Gary Russell Jr. stops Kiko Martinez, calls out Leo Santa Cruz

NEW YORK -- Featherweight world titlist Gary Russell Jr. has been fighting just once a year since he won the belt in 2015, and he made his annual appearance on Saturday, battering former junior featherweight world titlist Kiko Martinez in a fifth-round knockout victory at Barclays Center.

Fighting in the co-feature of the Deontay Wilder-Dominic Breazeale heavyweight title bout, Russell took care of yet another opponent he was heavily favored to defeat, and he retained his 126-pound belt for the fourth time.

It was the third year in a row that Russell, who has said he is content to fight once a year, came out of hiding to fight on this weekend in May, and he looked like he hadn't missed a beat. Russell was sharp as he showed off his tremendous hand speed, power and precision punching in another lopsided victory.

Russell (30-1, 18 KOs), 30, a southpaw from Capitol Heights, Maryland, started fast and never let up. Martinez (39-9-2, 28 KOs), 33, of Spain, simply had no answers for the much better Russell, who landed many eye-catching punches.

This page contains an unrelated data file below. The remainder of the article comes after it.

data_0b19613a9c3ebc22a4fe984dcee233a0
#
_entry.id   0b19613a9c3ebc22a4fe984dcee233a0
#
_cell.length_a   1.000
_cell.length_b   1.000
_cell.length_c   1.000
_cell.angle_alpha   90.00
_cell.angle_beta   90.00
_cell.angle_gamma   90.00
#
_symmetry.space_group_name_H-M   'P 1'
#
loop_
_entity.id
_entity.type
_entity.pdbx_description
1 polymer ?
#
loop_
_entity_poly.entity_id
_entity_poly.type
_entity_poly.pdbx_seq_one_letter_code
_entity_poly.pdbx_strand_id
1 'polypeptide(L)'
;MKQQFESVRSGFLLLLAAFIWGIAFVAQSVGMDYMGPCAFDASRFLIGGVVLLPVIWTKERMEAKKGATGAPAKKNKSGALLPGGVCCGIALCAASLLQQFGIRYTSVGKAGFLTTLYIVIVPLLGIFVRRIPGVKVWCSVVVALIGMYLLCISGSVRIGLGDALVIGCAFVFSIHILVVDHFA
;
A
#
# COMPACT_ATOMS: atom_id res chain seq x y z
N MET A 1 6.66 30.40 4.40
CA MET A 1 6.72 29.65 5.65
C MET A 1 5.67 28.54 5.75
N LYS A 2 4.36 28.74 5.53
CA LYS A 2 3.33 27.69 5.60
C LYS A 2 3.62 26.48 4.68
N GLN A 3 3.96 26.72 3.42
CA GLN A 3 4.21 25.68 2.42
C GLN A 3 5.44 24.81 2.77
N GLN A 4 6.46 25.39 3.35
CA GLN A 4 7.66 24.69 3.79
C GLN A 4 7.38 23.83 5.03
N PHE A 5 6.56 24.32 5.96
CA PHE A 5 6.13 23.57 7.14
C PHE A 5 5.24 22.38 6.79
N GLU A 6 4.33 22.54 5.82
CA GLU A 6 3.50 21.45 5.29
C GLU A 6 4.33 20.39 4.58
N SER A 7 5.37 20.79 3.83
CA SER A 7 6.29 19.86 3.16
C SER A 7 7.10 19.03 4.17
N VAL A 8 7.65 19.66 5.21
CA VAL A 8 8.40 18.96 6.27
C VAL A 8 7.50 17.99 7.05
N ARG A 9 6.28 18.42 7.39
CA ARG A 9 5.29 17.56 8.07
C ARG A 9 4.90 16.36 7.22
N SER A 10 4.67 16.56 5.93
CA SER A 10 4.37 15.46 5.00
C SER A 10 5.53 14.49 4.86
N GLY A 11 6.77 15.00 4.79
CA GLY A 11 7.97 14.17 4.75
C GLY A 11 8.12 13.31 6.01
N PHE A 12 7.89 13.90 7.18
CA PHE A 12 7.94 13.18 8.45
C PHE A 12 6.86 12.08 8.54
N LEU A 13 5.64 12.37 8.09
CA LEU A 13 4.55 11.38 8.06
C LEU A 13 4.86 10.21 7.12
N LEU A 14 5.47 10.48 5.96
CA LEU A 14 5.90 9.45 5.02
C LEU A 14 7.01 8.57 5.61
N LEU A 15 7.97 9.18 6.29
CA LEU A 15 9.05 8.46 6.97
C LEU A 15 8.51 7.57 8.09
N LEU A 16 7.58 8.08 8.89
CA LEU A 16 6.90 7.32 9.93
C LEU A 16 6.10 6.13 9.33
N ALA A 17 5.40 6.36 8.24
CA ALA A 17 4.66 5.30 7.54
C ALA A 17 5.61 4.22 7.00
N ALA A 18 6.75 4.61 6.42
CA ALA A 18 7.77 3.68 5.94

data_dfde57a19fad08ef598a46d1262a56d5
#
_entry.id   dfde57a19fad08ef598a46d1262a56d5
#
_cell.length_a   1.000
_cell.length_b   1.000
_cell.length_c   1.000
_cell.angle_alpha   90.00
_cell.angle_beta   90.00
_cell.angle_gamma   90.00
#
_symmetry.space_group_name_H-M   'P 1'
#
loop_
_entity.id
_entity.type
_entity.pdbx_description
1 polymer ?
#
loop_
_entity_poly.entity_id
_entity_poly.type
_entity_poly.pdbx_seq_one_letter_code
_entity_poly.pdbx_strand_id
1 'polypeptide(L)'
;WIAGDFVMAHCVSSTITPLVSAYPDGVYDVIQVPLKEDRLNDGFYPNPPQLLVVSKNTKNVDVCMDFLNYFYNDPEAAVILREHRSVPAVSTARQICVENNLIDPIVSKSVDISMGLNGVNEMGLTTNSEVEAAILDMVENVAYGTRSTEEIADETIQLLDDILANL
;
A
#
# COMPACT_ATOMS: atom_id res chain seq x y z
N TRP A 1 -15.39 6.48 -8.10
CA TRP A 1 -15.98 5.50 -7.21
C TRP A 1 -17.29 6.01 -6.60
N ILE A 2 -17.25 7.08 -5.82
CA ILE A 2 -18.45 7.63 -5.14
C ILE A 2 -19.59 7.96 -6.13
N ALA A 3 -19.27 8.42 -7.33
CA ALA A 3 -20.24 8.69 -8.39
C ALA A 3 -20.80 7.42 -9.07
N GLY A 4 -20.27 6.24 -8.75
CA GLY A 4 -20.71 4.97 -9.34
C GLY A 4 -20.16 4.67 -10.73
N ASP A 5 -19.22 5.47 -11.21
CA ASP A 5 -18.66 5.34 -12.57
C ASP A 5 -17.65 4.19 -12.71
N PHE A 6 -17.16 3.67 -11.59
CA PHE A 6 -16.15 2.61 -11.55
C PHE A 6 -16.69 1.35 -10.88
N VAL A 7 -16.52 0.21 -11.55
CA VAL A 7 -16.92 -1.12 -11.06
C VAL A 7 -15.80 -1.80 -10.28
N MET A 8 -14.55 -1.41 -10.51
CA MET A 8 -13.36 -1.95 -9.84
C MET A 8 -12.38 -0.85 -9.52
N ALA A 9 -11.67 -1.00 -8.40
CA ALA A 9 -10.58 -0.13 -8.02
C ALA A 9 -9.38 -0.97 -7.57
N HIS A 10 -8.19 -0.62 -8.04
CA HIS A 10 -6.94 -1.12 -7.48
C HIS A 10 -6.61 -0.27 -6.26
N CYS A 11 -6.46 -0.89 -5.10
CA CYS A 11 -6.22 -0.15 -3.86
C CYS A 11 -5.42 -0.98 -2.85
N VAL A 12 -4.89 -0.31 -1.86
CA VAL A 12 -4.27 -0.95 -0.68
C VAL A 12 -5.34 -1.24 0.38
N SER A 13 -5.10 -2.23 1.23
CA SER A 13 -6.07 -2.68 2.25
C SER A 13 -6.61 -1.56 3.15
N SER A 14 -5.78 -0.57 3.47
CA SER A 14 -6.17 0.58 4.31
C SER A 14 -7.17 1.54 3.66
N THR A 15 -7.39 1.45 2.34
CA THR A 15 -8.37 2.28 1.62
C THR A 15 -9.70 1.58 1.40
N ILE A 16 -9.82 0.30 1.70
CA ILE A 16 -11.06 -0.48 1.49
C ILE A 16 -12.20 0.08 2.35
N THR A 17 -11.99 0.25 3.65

By the fifth round, Martinez's face was a bloody mess thanks to a cut over his left eye. Late in the round, referee Ricky Gonzalez called timeout to have the cut examined by the ringside doctor, who recommended that the fight be stopped, so Gonzalez waved it off at 2 minutes, 52 seconds.

"I did pretty well," Russell said. "We stayed behind the jab, and he couldn't get past it. We knew that intellect over athleticism would get it done."

Russell, whose only loss came by decision to Vasiliy Lomachenko for a vacant featherweight belt in 2014, said he wants to finally make the fight so many have asked for: a title unification bout with Leo Santa Cruz (36-1-1, 19 KOs). Russell has said that before, however, and then went another year without fighting, only to come back against an ordinary opponent.

"We want Leo Santa Cruz. We want to make this fight happen," Russell said. "The fire is all the way hot on this side of the field. You will get burned. I would love for that fight to happen this year. Let's make it happen."